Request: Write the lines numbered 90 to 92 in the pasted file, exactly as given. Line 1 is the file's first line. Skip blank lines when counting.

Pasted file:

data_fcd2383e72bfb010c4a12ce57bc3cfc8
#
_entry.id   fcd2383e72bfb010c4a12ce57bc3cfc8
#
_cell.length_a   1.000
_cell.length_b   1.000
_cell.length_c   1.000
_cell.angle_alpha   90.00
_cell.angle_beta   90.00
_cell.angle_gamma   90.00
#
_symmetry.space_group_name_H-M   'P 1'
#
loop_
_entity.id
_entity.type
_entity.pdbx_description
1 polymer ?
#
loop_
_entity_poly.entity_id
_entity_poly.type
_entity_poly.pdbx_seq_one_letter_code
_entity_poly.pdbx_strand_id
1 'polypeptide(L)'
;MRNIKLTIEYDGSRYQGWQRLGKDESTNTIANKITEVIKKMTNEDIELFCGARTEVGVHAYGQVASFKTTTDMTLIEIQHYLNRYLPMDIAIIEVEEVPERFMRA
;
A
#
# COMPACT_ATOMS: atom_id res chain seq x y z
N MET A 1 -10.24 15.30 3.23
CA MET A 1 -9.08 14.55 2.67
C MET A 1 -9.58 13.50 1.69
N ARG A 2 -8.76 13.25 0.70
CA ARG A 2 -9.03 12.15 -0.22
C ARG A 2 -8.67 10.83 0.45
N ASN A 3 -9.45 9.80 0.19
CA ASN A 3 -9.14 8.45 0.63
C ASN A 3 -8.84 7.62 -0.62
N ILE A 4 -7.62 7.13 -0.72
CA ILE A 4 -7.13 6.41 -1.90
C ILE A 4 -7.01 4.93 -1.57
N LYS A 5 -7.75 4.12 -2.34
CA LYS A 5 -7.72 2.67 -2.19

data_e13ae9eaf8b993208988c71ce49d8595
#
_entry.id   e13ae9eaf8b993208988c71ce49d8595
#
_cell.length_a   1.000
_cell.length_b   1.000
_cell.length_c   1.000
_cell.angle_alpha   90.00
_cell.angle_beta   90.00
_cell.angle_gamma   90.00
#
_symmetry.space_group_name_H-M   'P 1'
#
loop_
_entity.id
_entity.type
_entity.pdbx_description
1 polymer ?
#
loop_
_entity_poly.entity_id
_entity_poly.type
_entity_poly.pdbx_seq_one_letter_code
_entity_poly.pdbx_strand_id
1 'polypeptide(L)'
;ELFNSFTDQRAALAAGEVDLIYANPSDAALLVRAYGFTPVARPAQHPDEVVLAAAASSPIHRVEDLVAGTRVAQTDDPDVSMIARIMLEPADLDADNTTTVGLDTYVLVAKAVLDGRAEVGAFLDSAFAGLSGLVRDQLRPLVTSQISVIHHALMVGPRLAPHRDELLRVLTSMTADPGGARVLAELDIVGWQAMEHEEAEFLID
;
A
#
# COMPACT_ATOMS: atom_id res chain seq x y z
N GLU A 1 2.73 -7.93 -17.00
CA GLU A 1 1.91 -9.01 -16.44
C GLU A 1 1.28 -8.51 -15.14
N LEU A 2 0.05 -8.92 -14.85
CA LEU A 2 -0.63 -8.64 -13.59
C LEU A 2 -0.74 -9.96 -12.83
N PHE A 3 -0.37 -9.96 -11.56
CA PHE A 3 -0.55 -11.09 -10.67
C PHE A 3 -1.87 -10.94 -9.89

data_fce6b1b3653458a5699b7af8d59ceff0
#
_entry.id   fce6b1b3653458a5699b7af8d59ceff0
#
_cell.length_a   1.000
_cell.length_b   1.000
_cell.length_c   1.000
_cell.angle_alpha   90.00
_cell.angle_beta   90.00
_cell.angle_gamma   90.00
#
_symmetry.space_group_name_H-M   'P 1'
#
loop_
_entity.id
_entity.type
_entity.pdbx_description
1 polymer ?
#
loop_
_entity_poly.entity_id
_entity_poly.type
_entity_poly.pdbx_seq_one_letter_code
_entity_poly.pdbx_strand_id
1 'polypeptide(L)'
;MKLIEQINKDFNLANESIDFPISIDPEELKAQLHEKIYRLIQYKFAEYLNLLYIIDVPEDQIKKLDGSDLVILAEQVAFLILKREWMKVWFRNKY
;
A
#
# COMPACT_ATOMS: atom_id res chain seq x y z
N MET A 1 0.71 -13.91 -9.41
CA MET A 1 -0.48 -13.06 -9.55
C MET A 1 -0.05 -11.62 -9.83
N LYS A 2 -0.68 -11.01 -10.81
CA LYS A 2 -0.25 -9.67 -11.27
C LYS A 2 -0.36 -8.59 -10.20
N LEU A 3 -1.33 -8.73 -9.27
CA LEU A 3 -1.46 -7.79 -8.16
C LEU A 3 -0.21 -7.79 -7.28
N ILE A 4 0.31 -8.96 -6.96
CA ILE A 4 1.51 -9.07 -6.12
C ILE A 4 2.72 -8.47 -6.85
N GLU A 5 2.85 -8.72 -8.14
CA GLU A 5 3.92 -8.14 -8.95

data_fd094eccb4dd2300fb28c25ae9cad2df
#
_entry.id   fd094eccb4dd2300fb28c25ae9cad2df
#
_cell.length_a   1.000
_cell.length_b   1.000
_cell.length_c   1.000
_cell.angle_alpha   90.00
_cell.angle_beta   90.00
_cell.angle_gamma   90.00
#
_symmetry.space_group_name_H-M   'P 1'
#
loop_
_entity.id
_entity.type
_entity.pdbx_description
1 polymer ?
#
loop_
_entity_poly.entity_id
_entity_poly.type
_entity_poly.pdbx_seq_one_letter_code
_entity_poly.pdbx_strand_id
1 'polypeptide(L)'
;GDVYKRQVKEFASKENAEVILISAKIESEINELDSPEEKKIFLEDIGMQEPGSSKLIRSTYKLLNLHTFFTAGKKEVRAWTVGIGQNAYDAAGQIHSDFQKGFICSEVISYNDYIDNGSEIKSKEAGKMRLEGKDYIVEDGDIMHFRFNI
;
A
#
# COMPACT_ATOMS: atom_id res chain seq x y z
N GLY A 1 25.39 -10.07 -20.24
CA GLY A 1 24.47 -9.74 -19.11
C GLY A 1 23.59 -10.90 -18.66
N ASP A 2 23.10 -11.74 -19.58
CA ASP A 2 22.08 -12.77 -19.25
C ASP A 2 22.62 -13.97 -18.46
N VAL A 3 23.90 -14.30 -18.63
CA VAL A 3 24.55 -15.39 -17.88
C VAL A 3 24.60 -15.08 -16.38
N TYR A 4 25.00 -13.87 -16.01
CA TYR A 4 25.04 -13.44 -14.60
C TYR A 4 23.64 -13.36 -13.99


_cell.length_c   1.000
_cell.angle_alpha   90.00
_cell.angle_beta   90.00